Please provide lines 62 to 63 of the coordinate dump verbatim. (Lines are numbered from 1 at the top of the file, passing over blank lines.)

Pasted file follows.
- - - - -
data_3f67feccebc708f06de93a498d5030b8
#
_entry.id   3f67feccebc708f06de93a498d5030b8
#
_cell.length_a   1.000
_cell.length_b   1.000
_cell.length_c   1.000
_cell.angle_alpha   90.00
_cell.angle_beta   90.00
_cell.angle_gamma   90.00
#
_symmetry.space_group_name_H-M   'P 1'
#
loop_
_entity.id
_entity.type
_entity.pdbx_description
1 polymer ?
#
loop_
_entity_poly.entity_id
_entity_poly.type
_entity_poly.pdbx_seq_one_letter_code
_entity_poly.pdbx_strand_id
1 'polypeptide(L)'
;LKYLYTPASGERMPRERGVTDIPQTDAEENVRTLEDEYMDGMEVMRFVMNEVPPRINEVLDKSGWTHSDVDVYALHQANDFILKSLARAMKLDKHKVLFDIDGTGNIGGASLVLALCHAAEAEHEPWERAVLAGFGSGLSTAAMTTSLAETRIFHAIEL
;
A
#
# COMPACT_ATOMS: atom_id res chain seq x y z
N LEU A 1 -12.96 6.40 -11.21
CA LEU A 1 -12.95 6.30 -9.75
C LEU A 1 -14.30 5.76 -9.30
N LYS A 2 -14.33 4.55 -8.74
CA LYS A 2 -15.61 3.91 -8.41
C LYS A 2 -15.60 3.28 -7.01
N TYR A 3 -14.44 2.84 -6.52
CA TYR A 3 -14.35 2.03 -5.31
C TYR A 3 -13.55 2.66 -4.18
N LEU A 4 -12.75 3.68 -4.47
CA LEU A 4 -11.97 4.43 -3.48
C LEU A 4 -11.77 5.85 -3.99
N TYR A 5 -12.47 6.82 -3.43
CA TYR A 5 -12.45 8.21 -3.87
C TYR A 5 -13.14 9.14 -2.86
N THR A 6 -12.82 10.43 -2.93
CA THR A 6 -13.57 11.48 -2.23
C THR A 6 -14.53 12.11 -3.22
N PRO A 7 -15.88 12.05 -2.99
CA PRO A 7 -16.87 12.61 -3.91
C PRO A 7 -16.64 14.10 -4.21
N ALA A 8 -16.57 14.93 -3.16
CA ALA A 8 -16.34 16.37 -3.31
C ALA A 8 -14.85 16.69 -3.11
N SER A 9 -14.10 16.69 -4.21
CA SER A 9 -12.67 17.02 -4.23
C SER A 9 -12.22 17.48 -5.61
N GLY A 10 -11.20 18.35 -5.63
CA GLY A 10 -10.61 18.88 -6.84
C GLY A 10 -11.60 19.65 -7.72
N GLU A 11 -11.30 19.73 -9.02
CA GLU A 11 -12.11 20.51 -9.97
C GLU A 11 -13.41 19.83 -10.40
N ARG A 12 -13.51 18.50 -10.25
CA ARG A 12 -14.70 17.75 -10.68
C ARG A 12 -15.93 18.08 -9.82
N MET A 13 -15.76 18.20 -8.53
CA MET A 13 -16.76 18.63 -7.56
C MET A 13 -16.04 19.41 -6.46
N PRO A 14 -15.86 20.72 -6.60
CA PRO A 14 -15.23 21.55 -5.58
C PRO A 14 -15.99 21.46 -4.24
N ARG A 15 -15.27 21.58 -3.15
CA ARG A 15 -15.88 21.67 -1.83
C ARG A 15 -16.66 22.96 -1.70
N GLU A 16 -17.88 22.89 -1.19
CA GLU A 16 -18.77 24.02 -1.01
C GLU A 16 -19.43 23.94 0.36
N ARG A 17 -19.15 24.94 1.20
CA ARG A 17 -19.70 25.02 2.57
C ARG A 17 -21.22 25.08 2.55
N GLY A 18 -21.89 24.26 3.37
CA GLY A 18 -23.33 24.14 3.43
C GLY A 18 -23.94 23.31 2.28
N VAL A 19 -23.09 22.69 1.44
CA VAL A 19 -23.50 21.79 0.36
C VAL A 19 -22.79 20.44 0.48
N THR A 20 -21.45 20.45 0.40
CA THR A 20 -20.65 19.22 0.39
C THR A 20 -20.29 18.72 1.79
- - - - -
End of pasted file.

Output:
CA GLU A 11 -12.11 20.51 -9.97
C GLU A 11 -13.41 19.83 -10.40